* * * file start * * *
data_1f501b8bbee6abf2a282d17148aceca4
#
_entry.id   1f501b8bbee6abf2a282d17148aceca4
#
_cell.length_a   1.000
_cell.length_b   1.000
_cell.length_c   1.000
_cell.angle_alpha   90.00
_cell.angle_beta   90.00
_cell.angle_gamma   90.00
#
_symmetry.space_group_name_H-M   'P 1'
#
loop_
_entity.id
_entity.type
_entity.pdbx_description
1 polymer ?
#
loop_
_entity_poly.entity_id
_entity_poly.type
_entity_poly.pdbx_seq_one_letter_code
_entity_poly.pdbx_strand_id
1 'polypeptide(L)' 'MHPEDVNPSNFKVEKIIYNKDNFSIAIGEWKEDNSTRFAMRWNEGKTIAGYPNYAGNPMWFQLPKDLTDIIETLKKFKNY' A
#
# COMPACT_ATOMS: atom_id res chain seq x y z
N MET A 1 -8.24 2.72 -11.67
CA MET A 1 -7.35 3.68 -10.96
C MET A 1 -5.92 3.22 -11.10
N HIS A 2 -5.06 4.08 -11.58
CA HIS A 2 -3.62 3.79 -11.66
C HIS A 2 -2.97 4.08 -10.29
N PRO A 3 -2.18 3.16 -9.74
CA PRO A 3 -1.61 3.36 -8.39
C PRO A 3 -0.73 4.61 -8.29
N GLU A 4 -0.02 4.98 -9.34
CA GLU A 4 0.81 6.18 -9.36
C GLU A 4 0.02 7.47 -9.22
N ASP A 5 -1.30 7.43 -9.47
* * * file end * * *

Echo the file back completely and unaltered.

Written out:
data_1f501b8bbee6abf2a282d17148aceca4
#
_entry.id   1f501b8bbee6abf2a282d17148aceca4
#
_cell.length_a   1.000
_cell.length_b   1.000
_cell.length_c   1.000
_cell.angle_alpha   90.00
_cell.angle_beta   90.00
_cell.angle_gamma   90.00
#
_symmetry.space_group_name_H-M   'P 1'
#
loop_
_entity.id
_entity.type
_entity.pdbx_description
1 polymer ?
#
loop_
_entity_poly.entity_id
_entity_poly.type
_entity_poly.pdbx_seq_one_letter_code
_entity_poly.pdbx_strand_id
1 'polypeptide(L)' 'MHPEDVNPSNFKVEKIIYNKDNFSIAIGEWKEDNSTRFAMRWNEGKTIAGYPNYAGNPMWFQLPKDLTDIIETLKKFKNY' A
#
# COMPACT_ATOMS: atom_id res chain seq x y z
N MET A 1 -8.24 2.72 -11.67
CA MET A 1 -7.35 3.68 -10.96
C MET A 1 -5.92 3.22 -11.10
N HIS A 2 -5.06 4.08 -11.58
CA HIS A 2 -3.62 3.79 -11.66
C HIS A 2 -2.97 4.08 -10.29
N PRO A 3 -2.18 3.16 -9.74
CA PRO A 3 -1.61 3.36 -8.39
C PRO A 3 -0.73 4.61 -8.29
N GLU A 4 -0.02 4.98 -9.34
CA GLU A 4 0.81 6.18 -9.36
C GLU A 4 0.02 7.47 -9.22
N ASP A 5 -1.30 7.43 -9.47